Go at Datadog
In the last year, Go has started to supplant parts of our intake pipeline at Datadog that were previously written in Python. The embrace of Go by users of dynamic languages is well documented, generally focusing on the performance and memory usage benefits of switching to a compiled language that lacks heavy per-object overhead.
We could tell the same story. Datadog is a SaaS cloud monitoring and metrics platform, and because of an increasing focus on horizontal scaling in the cloud, our users have lots of servers, and their servers send us lots of data. Our largest Go clusters are smaller than our smallest Python clusters. We’ve written about ways in which we were able to get more performance out of our Go applications.
Now that Go has turned 5, I don’t want to bury the lead by focusing on performance. While performance has been important, the focus of Go as a language and the story of its success at Datadog is also one of its simplicity and the impact this has on the programs we write in it. In “Less is Exponentially More”, Rob Pike claims:
Go was designed to help write big programs, written and maintained by big teams.
This might sound suspicious, but the approach that Go takes is to make the language as simple as possible, and this scales down extremely well to small teams writing small programs, even if the amount data is still big.
This simplicity manifests itself in the way that our software is constructed. Because it’s fairly easy to read even sophisticated Go code, new developers have been able to produce high quality Go code quickly. This goes well beyond modifying a routine in a pre-existing project: most of our Go programs represent an authors first Go code in production. The speed of compilation allows new developers to iterate quickly and test new ideas, while the tool chain (virtually everything in the Go tool) makes it easy to build, test, visualize and profile real Go programs. This feedback loop cycles surprisingly quickly; we’ve had daemons doing heavy lifting on our full data intake within a month of conception written by authors who had no prior experience with Go.
Compared to C/C++, having a garbage collector and managed memory means we’ve yet to suffer any memory access or corruption errors in production. Compared to Python, having an affinity with the way data is laid out in memory has allowed us to write more efficient programs almost by default. Despite lacking some higher order features of other languages, Go’s feature set makes premature abstraction painful, reducing unnecessary complexity, while still allowing us to recognize and take advantage of patterns that actually manifest in real code. It sounds like a “my greatest weakness is a strength” sort of cop out, but the real cost of abstraction notoriously underestimated, and some the biggest warts in our larger code base are failed or half-realized abstractions.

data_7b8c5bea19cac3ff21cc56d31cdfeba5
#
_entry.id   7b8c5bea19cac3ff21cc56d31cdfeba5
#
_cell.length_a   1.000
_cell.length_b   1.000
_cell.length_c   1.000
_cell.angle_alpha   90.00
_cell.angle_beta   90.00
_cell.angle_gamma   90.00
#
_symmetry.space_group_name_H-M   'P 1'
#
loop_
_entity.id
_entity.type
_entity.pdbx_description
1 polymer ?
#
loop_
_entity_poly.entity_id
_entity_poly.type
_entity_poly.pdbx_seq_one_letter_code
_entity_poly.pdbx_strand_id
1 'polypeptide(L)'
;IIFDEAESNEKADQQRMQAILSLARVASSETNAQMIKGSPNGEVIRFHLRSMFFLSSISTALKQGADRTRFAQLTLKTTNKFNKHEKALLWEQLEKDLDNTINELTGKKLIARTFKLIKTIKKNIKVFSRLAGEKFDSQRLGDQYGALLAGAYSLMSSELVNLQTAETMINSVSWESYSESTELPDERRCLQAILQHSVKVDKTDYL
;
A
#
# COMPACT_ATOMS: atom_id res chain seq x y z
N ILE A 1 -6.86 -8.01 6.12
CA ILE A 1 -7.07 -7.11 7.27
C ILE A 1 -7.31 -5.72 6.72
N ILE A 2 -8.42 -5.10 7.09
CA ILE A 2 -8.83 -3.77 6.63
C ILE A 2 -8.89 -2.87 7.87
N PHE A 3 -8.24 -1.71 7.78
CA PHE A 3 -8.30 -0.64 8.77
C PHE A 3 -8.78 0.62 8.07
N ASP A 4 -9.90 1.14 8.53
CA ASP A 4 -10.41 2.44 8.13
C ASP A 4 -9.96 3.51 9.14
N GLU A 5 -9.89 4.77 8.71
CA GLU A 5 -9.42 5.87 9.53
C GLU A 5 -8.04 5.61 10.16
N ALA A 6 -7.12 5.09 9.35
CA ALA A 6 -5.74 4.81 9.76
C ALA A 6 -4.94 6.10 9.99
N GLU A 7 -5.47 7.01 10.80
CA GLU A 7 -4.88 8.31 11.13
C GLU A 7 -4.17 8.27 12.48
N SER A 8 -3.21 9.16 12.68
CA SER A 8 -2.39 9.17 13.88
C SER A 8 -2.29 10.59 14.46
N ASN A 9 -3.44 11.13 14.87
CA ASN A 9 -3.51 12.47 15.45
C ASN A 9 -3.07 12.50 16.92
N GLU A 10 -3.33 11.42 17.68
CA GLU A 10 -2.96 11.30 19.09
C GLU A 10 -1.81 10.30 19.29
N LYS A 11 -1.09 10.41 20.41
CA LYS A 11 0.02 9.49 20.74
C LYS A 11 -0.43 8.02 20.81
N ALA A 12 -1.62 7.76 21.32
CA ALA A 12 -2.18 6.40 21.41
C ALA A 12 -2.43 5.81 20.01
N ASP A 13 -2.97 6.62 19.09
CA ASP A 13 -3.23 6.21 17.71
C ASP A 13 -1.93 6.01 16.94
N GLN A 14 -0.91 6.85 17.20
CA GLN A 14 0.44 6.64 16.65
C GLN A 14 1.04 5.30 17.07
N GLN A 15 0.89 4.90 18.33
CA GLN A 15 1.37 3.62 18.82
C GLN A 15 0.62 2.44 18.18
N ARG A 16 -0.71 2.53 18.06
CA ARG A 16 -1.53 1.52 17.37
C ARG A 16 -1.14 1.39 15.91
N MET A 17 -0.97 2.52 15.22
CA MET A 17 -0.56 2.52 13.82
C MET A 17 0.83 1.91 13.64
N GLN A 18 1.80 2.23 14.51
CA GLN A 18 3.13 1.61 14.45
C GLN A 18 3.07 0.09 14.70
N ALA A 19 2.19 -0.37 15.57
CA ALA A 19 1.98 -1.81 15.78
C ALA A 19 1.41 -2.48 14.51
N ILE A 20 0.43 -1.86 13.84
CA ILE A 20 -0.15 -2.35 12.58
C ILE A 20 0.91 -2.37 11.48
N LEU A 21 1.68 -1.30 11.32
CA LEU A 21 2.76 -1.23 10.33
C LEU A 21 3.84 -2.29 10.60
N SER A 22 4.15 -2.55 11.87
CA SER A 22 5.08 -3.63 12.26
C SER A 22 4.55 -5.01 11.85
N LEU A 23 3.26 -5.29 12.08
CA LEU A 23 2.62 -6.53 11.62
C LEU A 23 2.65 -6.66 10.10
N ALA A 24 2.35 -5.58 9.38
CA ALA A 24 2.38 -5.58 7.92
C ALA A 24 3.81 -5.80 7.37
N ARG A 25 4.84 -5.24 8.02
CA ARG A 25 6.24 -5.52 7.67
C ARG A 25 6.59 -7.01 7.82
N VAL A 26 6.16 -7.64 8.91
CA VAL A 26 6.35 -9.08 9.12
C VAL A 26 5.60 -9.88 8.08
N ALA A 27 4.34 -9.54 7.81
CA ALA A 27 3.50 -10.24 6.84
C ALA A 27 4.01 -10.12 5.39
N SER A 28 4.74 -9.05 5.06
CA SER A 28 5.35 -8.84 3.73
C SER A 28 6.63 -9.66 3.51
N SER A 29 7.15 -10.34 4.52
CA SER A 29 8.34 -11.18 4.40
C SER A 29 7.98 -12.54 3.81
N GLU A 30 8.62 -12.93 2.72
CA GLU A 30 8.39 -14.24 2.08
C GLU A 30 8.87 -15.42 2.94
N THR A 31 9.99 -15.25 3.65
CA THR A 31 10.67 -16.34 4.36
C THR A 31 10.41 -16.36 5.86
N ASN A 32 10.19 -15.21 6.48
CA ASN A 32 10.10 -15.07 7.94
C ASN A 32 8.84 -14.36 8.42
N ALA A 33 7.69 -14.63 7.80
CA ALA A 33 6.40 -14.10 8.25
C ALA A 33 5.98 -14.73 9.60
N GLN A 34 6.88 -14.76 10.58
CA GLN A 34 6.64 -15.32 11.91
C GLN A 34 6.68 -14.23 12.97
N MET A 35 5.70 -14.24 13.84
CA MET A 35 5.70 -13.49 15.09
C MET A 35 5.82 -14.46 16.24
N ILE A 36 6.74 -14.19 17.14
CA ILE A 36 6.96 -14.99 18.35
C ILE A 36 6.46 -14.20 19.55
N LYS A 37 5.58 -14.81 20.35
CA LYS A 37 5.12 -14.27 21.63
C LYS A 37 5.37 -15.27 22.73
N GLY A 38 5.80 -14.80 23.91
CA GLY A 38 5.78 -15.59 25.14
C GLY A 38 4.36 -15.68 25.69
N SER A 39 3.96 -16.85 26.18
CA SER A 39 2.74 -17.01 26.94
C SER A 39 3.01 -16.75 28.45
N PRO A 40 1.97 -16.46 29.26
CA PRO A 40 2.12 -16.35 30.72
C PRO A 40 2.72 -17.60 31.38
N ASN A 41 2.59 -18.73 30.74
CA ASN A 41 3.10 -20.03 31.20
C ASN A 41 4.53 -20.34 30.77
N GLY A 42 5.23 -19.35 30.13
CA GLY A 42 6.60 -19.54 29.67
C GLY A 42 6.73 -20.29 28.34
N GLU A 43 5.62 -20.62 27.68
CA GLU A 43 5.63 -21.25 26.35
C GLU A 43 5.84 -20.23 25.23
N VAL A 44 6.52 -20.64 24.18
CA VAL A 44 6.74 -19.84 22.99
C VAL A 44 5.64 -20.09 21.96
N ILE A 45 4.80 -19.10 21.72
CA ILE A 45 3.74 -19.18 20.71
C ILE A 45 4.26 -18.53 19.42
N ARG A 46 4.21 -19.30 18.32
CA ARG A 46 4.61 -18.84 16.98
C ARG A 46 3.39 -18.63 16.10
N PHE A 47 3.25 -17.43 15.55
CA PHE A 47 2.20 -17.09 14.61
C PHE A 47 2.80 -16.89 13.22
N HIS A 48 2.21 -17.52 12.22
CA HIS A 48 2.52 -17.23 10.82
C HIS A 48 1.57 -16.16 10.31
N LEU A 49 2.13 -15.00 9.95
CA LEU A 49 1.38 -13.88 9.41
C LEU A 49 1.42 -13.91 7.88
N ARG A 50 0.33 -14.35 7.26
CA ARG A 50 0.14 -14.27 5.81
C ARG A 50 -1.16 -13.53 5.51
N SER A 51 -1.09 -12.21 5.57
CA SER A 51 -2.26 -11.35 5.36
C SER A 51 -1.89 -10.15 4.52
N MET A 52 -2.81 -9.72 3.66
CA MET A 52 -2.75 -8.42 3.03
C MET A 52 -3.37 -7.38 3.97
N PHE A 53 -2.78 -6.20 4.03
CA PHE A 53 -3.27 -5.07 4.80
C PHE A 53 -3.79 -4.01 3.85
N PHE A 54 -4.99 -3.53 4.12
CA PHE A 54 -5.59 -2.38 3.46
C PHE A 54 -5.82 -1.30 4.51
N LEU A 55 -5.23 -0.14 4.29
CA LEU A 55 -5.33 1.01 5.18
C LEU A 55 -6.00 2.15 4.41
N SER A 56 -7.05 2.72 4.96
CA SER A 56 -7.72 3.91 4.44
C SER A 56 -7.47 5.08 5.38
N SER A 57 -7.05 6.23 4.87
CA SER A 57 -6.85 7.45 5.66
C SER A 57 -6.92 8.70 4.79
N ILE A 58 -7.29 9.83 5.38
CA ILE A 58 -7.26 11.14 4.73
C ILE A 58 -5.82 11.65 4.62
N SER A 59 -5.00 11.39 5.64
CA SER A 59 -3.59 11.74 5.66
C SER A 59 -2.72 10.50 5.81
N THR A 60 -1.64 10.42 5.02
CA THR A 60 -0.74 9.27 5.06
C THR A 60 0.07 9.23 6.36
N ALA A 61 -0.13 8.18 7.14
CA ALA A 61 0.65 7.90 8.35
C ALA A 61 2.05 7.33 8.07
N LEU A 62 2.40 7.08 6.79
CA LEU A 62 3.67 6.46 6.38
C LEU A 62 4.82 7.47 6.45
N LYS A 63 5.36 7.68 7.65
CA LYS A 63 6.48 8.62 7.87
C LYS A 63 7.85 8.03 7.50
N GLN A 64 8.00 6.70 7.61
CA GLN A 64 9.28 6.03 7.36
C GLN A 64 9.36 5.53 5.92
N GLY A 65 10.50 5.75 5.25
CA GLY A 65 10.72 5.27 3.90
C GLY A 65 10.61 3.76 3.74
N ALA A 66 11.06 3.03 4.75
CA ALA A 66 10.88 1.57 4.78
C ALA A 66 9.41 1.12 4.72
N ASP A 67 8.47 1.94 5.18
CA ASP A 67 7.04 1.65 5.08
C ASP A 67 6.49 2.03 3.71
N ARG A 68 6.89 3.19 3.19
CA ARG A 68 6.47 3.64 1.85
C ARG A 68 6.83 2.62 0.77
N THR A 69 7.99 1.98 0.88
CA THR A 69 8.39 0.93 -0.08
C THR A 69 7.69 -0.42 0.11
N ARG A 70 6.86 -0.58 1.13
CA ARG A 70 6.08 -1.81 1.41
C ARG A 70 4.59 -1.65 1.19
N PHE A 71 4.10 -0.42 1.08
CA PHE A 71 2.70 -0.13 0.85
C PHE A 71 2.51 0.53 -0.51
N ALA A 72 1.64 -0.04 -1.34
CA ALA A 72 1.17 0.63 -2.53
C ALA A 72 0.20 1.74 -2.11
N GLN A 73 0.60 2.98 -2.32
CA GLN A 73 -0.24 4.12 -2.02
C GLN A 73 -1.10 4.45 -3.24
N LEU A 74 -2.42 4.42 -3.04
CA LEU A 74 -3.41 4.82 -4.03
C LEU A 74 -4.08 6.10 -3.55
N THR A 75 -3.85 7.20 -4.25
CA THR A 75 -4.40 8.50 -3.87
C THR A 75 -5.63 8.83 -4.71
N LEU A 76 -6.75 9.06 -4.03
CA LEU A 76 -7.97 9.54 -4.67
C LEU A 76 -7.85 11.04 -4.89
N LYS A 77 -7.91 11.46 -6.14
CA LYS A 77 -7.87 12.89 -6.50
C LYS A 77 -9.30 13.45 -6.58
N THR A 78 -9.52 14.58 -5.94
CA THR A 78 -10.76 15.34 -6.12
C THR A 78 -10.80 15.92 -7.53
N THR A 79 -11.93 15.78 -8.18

Its concurrency model has massively simplified both development and deployment. Channels let us set up pipelines within programs that mirror our architecture at large. Each program can be built by composing the required components, with the decision for what level of concurrency to use localized to that workload. Adjusting these levels is straightforward both in concept and execution: it’s the same as adding new machines to a cluster on different sides of a queue. The runtime’s effective parallelism has massively simplified deployment and operations: although our cluster sizes are not so significantly different in node count, in order to maximize their use of multi-core systems, our largest Python clusters run over 700 processes, whereas our largest Go cluster runs 6 (one per node). Things like balancing and locality suddenly get much, much easier.
Finally, the stability of the Go language itself has meant that we’ve had no problems justifying the addition of new Go consumers to our pipeline and the gradual replacement of old Python processors with Go ones. A stable language has made for a stable ecosystem upon which to build. Despite being only 5 years old in total, in a little over a month’s time on December 14th 2014, half of its lifetime will have been post-1.0 release and compatibility guarantee.